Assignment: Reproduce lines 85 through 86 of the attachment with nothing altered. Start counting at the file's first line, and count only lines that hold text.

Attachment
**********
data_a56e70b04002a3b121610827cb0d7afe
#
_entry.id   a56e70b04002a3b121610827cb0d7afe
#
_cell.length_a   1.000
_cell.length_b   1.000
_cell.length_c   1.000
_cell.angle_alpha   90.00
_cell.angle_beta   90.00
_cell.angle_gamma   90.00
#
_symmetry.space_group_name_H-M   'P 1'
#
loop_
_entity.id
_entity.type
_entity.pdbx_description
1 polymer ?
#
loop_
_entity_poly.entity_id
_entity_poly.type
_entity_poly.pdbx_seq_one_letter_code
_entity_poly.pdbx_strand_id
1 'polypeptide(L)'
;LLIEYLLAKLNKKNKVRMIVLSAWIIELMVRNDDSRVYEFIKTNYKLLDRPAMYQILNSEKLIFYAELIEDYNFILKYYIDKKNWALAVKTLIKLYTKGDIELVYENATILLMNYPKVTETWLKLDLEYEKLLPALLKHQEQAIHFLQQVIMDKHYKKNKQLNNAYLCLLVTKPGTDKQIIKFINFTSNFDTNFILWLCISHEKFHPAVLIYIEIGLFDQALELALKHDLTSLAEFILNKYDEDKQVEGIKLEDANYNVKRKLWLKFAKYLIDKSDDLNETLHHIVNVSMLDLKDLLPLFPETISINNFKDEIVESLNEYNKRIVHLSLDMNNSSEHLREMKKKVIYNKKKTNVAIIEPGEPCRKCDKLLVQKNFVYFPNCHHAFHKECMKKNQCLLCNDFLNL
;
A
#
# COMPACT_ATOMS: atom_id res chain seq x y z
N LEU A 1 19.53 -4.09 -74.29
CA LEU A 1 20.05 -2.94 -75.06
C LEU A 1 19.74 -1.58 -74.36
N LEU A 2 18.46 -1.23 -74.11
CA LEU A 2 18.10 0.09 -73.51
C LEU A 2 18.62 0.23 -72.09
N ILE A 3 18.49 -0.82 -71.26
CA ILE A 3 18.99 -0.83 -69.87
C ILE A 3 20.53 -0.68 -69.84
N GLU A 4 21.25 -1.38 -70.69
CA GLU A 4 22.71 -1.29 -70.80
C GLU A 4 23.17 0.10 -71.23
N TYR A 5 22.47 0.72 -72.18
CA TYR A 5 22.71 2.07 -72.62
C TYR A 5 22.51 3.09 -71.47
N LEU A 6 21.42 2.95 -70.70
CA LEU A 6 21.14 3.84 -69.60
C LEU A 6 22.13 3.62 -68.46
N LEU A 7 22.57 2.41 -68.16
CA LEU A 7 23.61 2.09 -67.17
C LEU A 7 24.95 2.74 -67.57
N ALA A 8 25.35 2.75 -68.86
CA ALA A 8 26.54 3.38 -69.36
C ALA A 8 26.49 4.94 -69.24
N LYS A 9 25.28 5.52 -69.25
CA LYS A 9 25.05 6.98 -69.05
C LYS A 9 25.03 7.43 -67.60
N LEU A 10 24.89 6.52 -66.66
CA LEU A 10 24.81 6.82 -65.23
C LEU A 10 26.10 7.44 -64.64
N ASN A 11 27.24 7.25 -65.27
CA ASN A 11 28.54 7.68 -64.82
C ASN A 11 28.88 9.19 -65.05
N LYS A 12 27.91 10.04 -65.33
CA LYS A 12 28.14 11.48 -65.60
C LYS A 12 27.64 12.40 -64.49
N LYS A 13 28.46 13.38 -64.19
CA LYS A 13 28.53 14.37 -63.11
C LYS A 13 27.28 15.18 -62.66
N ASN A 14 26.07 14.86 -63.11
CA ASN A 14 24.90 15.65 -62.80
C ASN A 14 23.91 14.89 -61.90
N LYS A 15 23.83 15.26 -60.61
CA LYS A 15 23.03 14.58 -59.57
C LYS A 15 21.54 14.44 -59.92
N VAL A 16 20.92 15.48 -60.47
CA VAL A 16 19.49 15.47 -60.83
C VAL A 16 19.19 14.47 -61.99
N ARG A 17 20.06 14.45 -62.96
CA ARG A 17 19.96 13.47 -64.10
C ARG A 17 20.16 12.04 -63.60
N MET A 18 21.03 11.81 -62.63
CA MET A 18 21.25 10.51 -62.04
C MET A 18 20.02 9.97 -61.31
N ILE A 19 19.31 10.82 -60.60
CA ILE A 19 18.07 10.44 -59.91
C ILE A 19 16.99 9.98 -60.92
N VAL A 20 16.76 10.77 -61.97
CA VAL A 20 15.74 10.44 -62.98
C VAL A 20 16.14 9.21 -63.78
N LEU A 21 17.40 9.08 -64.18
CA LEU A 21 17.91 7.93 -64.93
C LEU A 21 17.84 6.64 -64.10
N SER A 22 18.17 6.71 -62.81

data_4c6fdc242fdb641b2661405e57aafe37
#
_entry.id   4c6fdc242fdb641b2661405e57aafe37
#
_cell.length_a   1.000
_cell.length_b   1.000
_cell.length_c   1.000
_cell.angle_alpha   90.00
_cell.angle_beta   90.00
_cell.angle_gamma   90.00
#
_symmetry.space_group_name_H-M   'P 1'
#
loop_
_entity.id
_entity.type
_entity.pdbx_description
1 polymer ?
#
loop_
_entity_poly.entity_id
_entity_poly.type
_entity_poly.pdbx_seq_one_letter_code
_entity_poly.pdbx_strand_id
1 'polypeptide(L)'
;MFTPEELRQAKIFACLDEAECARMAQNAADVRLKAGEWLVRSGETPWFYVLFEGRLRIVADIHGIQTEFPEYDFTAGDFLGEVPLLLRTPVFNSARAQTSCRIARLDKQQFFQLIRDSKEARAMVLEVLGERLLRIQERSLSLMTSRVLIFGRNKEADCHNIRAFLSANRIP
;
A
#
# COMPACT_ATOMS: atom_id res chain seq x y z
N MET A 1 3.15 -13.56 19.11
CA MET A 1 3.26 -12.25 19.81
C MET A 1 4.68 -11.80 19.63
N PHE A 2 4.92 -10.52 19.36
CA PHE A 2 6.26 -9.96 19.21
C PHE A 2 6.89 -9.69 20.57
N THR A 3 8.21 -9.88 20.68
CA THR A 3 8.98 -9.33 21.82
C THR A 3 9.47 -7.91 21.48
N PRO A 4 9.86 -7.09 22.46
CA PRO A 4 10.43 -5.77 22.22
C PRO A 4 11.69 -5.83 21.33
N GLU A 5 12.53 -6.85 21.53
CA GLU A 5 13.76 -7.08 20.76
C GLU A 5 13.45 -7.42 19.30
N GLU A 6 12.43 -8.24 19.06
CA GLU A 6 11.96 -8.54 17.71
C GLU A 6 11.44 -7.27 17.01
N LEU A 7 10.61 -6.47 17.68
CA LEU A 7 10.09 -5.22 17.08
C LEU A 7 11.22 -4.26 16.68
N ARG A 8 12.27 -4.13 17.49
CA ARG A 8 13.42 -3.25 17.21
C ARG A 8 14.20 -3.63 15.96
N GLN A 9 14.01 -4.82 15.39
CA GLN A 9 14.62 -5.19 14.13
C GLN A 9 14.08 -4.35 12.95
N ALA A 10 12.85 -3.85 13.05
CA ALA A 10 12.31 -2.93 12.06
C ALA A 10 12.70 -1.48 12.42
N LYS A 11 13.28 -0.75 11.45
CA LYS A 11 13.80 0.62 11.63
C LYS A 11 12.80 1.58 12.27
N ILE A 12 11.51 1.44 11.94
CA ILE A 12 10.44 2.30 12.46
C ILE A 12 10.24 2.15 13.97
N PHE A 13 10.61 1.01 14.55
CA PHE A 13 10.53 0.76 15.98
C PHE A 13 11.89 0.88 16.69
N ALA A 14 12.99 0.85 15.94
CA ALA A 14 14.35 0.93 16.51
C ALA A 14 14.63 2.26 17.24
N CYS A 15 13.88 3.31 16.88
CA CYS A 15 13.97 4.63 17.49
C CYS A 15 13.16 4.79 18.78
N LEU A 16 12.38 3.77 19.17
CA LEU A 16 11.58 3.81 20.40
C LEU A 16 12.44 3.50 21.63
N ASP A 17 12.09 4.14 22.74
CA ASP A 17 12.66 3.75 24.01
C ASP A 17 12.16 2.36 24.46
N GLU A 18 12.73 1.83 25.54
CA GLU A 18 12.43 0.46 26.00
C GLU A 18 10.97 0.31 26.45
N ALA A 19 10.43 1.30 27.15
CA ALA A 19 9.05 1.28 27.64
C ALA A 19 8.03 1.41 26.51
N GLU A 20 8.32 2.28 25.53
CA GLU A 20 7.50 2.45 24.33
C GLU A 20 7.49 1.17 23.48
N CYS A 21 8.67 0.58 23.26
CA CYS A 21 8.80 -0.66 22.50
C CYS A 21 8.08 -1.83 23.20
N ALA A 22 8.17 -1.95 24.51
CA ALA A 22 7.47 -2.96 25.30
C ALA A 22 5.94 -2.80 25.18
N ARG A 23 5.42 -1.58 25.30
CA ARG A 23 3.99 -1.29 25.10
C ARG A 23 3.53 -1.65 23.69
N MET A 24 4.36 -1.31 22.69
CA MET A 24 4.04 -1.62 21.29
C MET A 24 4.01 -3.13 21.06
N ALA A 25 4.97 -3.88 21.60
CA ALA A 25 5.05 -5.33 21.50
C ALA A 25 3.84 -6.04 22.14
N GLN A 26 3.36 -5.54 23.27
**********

N ILE A 19 19.31 10.82 -60.60
CA ILE A 19 18.07 10.44 -59.91